I’m trying to move from Pregnant Lady mode to Mommy mode. I guess I’ve finally gotten used to the fact that I’m pregnant, which gives me just about enough time to adjust to the final product: a pooing, spitting baby. There is a reason God gave us all 9 months. Some of us – like yours truly – have a real slow learning curve.

I’ve been handed an impressive swag of baby-rearing books, thanks to the love and kindness of friends. And then there are others who tell me I should never make the mistake of trying to study for this, because Lord knows this isn’t an exam and babies don’t come with manuals. Truth be told, I can’t bring myself to read any baby lit yet. Maybe it’s just me, but I’ve never been a willing reader of self-help books because they put me right to sleep. And I’m too excited about being a mom right now, to want to put myself to sleep.

All is not lost, however. Because years ago, Tony and I attended parenting classes.

Growing Kids God’s Way is a course we did together about 3, maybe even 4 years ago. The series goes by a different name in Australia and as with lots of Christian literature, the artwork on the front cover of our manuals was 1970s awful and made me want to barf up a Farah Fawcett hairball – but the lessons hold true. I can’t remember most of it, but the one thing that has definitely hung around is the idea of demanding first-time obedience, and the whole concept of “Yes, Mommy”.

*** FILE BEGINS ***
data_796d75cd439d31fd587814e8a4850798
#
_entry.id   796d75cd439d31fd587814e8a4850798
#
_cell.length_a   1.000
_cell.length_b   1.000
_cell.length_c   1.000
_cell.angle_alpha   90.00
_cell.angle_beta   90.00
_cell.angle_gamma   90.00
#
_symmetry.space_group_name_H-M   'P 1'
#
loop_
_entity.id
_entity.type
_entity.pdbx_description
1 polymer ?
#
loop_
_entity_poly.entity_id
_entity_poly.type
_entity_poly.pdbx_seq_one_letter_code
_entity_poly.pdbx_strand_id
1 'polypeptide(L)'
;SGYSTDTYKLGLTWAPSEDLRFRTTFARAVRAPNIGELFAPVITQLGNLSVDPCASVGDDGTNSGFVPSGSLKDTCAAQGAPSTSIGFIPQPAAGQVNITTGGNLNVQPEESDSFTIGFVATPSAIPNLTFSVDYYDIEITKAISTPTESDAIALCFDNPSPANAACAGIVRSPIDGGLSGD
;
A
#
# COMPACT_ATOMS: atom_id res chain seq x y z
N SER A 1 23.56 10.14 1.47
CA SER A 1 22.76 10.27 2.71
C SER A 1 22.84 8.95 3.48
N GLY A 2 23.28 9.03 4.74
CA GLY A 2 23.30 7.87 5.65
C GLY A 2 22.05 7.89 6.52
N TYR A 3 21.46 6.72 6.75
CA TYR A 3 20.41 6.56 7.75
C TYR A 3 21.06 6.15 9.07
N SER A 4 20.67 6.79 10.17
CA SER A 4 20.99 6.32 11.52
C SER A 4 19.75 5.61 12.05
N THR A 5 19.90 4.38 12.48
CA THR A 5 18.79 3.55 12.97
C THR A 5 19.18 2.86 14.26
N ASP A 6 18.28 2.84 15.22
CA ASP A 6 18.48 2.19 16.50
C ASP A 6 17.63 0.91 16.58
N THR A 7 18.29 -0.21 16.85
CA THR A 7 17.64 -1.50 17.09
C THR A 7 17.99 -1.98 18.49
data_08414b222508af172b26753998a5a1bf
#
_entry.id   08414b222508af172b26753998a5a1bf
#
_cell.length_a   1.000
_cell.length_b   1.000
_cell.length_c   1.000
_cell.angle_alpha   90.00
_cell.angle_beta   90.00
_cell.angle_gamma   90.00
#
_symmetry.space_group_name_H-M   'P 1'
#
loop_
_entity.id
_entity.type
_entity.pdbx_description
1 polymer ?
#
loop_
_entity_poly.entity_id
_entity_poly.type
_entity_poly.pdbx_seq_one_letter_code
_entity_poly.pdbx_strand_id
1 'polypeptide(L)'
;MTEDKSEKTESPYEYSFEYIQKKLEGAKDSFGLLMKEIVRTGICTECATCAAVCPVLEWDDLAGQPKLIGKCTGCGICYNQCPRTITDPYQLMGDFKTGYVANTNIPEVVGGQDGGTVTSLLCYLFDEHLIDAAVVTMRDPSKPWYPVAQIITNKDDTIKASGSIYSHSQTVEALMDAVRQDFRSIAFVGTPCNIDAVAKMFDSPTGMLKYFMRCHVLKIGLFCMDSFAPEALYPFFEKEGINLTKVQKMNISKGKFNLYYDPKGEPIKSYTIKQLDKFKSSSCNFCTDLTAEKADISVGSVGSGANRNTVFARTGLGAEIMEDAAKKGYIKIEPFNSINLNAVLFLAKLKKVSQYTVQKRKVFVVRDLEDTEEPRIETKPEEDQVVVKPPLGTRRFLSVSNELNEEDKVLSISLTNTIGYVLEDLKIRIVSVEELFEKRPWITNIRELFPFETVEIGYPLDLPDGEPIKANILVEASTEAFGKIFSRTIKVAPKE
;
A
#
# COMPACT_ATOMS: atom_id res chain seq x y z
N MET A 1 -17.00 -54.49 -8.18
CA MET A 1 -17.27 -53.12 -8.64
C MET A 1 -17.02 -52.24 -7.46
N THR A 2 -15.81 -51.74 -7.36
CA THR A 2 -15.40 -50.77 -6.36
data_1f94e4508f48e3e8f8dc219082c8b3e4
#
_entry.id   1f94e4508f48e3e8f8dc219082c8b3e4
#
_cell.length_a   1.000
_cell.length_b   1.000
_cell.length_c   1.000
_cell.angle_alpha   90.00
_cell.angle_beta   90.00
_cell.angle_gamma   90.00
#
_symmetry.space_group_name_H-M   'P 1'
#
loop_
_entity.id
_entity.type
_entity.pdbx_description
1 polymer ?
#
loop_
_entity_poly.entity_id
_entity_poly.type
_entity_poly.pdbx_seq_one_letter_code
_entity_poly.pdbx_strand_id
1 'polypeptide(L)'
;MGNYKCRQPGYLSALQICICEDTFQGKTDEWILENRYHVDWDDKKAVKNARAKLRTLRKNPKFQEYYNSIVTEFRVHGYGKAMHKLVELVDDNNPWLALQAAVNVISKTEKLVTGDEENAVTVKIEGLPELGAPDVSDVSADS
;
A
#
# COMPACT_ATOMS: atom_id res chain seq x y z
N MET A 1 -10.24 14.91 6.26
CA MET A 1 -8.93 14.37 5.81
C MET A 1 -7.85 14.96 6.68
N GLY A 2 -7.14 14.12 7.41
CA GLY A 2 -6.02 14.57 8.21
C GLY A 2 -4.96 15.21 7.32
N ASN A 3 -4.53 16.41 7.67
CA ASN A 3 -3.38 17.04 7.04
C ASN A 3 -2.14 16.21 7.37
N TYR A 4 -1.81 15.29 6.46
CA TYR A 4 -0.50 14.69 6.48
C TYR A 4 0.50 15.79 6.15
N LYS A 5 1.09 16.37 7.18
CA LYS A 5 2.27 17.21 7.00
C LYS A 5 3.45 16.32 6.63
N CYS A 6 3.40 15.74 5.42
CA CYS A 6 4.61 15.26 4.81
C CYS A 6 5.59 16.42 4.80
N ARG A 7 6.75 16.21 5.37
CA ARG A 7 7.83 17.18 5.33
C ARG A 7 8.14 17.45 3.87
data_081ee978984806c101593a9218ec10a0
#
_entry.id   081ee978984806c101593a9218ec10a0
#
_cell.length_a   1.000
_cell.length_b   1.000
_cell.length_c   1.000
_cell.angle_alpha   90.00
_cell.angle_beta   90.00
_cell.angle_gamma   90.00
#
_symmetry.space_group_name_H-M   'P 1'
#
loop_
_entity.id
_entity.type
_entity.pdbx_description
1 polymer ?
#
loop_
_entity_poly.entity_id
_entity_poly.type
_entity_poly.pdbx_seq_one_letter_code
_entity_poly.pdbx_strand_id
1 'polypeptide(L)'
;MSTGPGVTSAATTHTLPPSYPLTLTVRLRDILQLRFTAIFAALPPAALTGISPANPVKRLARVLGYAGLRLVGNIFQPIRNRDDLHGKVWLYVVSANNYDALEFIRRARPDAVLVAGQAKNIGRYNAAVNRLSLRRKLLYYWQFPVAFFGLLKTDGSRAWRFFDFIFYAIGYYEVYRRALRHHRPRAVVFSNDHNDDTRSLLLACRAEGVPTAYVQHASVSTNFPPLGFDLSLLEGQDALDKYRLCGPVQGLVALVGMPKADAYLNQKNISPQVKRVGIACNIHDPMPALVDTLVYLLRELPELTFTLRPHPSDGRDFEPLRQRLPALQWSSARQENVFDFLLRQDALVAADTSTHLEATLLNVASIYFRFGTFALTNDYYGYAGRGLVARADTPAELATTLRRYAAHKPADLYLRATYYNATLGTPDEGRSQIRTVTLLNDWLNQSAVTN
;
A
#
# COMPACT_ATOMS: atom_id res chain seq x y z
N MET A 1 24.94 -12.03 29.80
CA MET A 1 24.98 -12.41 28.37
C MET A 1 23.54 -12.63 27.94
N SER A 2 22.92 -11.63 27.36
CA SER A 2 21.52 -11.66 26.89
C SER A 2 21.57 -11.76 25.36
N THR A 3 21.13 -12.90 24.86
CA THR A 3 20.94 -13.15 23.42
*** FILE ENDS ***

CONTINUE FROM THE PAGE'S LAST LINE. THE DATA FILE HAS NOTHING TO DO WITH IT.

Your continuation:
“Yes Mommy/Daddy” is basically what you get the child to say when they’re able to. It’s a fan-tas-tic way of locating them in crowded shopping malls, because the idea is that you call their name once, and they’re supposed to come running out with bouncy golden curls, beaming “Yes Mommy!” It’s like that game Marco Polo, except there’s no swimming pool, no blindfold, and the kid is running to you when you call.

It’s also like a verbal contract between the parent and the child. The idea is that when you give your child an instruction, you get an explicit acknowledgement that they have understood and agreed to your terms. And yes, eye contact and good attitude are important.

Well, somehow that lesson must have been bouncing around the subconscious for a while, because I had yet another dream about Blobette a few nights ago except this time, we’re in a shopping mall and she had just chucked the biggest tantrum. Or something. I don’t remember the details.

What I do remember is thinking, “I have to discipline my girl!” and there’s some half-hearted twacking of the bottom because in dreams, every harsh movement is kinda gluggy – like you’re trying to bat a baseball underwater. But that’s not the worst bit, because the rest of the dream involves my cute-as-a-button daughter with her creamy skin and her jet-black hair and her shiny, shiny eyes (still looking Chinese) squatting stubbornly outside Coles Supermarket with this eerily familiar scowl of determination on her face. The epitome of two-year-old passive aggression staging a coup d’état while her mother – that would be me – is screaming,


like a bloody lunatic. And it’s a hopeless cause, and I wake up and think, Dang. I’d better start reading one of those books real soon because I know nothing.

They say the pregnancy is the easy part.